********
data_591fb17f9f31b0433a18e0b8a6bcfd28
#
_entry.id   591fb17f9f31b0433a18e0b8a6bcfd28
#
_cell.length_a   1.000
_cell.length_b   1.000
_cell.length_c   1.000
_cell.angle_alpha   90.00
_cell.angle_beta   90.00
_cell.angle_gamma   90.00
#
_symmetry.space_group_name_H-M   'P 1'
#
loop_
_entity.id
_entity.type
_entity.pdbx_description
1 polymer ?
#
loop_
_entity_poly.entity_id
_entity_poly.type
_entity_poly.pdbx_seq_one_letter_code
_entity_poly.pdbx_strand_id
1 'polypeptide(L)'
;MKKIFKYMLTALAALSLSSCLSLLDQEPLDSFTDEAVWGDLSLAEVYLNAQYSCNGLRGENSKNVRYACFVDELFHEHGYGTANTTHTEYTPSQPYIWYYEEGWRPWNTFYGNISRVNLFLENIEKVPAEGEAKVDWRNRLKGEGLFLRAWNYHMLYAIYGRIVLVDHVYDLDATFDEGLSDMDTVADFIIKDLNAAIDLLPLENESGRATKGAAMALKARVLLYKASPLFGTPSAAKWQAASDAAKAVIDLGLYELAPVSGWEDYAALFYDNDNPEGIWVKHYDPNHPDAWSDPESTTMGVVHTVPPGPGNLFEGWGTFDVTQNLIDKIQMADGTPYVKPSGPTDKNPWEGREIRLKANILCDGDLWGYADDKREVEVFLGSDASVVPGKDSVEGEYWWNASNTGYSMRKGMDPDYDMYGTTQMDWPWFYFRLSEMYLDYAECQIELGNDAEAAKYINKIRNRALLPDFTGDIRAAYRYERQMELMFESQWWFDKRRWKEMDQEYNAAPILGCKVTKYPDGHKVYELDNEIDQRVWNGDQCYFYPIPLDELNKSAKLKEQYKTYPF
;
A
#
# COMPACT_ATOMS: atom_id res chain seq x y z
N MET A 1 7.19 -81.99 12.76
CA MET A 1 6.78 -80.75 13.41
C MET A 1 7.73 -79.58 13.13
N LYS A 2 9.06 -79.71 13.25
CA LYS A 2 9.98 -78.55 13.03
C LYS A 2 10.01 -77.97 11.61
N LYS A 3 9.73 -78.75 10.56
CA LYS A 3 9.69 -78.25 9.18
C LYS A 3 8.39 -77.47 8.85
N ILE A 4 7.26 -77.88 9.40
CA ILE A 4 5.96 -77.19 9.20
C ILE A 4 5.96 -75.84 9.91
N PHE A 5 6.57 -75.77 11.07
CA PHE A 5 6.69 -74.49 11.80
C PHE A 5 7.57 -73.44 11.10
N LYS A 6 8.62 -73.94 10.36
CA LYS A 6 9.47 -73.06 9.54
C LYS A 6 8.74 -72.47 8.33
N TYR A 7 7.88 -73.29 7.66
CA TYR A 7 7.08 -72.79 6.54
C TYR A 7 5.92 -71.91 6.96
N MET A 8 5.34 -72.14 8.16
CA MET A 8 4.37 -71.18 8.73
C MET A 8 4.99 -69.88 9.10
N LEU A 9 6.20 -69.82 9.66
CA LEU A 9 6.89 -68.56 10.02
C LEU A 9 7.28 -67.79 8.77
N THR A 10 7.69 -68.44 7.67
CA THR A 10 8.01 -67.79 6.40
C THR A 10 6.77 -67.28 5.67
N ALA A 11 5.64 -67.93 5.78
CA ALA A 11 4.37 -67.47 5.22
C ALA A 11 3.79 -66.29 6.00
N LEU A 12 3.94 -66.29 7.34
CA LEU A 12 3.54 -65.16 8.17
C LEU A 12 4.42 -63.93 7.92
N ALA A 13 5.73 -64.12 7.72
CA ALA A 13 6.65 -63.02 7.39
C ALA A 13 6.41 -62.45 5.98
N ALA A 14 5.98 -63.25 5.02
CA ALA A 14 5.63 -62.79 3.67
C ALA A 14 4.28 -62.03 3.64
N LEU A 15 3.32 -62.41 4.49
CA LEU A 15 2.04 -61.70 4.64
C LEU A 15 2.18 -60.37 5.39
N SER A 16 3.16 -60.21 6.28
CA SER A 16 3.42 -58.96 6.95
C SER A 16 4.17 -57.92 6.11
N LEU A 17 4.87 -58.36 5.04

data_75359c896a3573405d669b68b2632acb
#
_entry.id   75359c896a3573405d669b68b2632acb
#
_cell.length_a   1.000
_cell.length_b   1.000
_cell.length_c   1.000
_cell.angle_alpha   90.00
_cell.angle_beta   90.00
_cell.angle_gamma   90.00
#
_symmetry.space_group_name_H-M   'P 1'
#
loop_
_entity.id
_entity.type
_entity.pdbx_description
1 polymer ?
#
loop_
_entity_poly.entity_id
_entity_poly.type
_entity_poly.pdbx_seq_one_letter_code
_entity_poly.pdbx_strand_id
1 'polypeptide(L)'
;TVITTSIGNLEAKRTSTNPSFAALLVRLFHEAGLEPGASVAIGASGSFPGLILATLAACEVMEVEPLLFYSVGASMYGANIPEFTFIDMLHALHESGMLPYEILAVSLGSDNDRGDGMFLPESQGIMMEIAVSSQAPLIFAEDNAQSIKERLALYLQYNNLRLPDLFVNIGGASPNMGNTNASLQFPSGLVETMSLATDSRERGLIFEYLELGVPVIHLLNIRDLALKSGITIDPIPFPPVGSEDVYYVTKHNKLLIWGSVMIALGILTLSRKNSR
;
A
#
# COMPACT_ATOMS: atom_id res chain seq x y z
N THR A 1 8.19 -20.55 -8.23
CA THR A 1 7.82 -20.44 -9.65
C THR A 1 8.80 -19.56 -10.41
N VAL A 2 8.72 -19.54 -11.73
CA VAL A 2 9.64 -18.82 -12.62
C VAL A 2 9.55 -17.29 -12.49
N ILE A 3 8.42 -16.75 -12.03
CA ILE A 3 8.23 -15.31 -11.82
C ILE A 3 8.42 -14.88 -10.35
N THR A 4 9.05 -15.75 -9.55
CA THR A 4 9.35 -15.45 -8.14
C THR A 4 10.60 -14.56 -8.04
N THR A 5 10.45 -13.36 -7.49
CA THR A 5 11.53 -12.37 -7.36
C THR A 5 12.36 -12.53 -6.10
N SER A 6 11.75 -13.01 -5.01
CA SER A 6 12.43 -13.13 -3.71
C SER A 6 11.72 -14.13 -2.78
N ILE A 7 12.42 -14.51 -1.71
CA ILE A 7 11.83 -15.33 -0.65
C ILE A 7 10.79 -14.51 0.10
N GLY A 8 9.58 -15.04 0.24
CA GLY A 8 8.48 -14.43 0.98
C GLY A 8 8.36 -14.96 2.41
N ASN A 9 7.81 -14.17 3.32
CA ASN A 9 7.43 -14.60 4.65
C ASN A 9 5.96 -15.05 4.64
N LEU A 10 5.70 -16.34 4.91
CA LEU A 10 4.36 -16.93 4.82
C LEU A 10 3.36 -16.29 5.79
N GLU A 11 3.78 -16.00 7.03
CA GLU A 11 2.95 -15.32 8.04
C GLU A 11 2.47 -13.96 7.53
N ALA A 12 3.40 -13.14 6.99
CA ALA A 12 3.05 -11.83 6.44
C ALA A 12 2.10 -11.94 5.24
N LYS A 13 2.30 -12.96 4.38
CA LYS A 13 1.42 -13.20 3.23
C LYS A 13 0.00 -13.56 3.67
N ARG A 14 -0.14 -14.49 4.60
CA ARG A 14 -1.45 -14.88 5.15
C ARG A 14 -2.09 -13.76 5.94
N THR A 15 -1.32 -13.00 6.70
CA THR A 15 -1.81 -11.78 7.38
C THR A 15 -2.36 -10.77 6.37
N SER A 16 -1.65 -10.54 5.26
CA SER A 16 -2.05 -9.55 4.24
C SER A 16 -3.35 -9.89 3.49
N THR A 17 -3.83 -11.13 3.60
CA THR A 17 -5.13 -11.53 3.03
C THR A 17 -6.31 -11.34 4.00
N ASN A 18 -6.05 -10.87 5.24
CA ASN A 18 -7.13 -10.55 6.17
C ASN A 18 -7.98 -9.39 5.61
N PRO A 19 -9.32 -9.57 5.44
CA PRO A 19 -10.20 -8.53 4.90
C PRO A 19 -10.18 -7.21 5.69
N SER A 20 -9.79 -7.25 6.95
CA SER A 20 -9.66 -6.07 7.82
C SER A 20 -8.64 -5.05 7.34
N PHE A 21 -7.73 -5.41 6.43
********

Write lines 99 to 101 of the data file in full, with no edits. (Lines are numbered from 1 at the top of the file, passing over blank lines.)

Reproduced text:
loop_
_entity_poly.entity_id
_entity_poly.type